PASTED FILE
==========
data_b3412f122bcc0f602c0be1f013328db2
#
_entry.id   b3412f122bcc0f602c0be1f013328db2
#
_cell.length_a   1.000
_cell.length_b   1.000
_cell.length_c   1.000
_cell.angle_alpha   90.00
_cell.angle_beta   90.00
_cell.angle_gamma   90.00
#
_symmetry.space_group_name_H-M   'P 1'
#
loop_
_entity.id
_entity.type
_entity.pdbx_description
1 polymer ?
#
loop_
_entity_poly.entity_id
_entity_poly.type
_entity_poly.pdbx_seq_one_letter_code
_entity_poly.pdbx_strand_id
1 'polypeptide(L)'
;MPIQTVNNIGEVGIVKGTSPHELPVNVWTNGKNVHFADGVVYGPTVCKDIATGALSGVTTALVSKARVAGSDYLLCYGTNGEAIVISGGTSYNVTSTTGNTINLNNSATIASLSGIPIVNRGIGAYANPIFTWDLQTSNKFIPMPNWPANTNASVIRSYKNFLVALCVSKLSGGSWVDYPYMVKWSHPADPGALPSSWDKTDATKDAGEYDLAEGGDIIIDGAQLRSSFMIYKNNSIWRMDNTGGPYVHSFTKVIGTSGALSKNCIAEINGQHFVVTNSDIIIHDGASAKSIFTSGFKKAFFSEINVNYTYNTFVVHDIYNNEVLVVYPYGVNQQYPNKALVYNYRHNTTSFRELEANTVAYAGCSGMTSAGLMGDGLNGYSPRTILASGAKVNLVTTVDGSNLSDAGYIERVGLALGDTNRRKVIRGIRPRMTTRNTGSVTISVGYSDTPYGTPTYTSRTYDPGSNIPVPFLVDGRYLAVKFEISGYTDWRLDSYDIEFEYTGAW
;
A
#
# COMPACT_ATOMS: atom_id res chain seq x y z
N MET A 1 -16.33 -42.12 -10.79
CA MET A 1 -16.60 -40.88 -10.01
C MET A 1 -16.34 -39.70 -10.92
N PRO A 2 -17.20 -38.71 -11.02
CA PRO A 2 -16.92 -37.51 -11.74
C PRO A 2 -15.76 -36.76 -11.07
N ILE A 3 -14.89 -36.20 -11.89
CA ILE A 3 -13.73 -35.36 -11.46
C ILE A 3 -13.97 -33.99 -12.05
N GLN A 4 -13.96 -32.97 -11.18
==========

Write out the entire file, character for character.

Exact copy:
data_b3412f122bcc0f602c0be1f013328db2
#
_entry.id   b3412f122bcc0f602c0be1f013328db2
#
_cell.length_a   1.000
_cell.length_b   1.000
_cell.length_c   1.000
_cell.angle_alpha   90.00
_cell.angle_beta   90.00
_cell.angle_gamma   90.00
#
_symmetry.space_group_name_H-M   'P 1'
#
loop_
_entity.id
_entity.type
_entity.pdbx_description
1 polymer ?
#
loop_
_entity_poly.entity_id
_entity_poly.type
_entity_poly.pdbx_seq_one_letter_code
_entity_poly.pdbx_strand_id
1 'polypeptide(L)'
;MPIQTVNNIGEVGIVKGTSPHELPVNVWTNGKNVHFADGVVYGPTVCKDIATGALSGVTTALVSKARVAGSDYLLCYGTNGEAIVISGGTSYNVTSTTGNTINLNNSATIASLSGIPIVNRGIGAYANPIFTWDLQTSNKFIPMPNWPANTNASVIRSYKNFLVALCVSKLSGGSWVDYPYMVKWSHPADPGALPSSWDKTDATKDAGEYDLAEGGDIIIDGAQLRSSFMIYKNNSIWRMDNTGGPYVHSFTKVIGTSGALSKNCIAEINGQHFVVTNSDIIIHDGASAKSIFTSGFKKAFFSEINVNYTYNTFVVHDIYNNEVLVVYPYGVNQQYPNKALVYNYRHNTTSFRELEANTVAYAGCSGMTSAGLMGDGLNGYSPRTILASGAKVNLVTTVDGSNLSDAGYIERVGLALGDTNRRKVIRGIRPRMTTRNTGSVTISVGYSDTPYGTPTYTSRTYDPGSNIPVPFLVDGRYLAVKFEISGYTDWRLDSYDIEFEYTGAW
;
A
#
# COMPACT_ATOMS: atom_id res chain seq x y z
N MET A 1 -16.33 -42.12 -10.79
CA MET A 1 -16.60 -40.88 -10.01
C MET A 1 -16.34 -39.70 -10.92
N PRO A 2 -17.20 -38.71 -11.02
CA PRO A 2 -16.92 -37.51 -11.74
C PRO A 2 -15.76 -36.76 -11.07
N ILE A 3 -14.89 -36.20 -11.89
CA ILE A 3 -13.73 -35.36 -11.46
C ILE A 3 -13.97 -33.99 -12.05
N GLN A 4 -13.96 -32.97 -11.18